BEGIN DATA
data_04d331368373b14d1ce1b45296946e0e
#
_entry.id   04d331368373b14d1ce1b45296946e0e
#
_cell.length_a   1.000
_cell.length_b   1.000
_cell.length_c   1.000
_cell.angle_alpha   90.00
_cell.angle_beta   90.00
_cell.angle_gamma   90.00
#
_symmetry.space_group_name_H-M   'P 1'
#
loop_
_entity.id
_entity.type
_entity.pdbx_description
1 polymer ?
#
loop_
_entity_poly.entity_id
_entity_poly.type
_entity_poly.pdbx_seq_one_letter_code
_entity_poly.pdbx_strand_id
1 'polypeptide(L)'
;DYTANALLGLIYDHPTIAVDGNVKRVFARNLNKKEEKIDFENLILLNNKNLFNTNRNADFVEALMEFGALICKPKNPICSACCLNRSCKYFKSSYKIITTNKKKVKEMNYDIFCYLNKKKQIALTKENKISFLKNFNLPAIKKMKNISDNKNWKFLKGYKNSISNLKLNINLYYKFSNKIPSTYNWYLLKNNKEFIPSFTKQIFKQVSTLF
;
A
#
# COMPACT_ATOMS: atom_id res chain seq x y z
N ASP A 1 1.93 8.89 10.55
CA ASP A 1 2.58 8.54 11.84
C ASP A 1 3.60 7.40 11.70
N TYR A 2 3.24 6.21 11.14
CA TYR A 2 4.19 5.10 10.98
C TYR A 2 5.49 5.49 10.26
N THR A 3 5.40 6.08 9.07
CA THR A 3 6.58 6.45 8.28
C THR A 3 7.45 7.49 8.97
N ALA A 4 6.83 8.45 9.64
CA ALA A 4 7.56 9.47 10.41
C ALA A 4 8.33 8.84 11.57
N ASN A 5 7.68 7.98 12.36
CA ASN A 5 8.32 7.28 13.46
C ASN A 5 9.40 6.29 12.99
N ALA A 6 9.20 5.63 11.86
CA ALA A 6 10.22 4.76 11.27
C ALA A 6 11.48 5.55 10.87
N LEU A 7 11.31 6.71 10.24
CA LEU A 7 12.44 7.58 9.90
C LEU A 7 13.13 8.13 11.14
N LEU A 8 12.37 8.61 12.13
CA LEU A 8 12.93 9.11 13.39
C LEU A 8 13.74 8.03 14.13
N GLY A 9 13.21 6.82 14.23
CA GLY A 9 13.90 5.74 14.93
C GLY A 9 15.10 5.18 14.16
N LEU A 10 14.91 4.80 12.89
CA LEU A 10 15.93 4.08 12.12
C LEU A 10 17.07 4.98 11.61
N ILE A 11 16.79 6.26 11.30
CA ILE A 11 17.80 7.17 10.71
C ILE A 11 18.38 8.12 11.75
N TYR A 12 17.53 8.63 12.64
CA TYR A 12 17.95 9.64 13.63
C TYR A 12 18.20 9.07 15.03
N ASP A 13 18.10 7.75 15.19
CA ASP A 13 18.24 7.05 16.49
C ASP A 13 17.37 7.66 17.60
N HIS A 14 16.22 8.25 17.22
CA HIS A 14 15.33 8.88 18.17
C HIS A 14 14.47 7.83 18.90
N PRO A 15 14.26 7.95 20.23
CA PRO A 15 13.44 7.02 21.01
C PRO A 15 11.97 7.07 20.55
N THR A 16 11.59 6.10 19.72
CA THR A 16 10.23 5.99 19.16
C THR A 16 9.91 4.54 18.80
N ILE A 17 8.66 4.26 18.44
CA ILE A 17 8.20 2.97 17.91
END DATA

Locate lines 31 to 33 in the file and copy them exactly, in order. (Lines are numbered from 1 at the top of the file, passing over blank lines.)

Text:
N ASP A 1 1.93 8.89 10.55
CA ASP A 1 2.58 8.54 11.84
C ASP A 1 3.60 7.40 11.70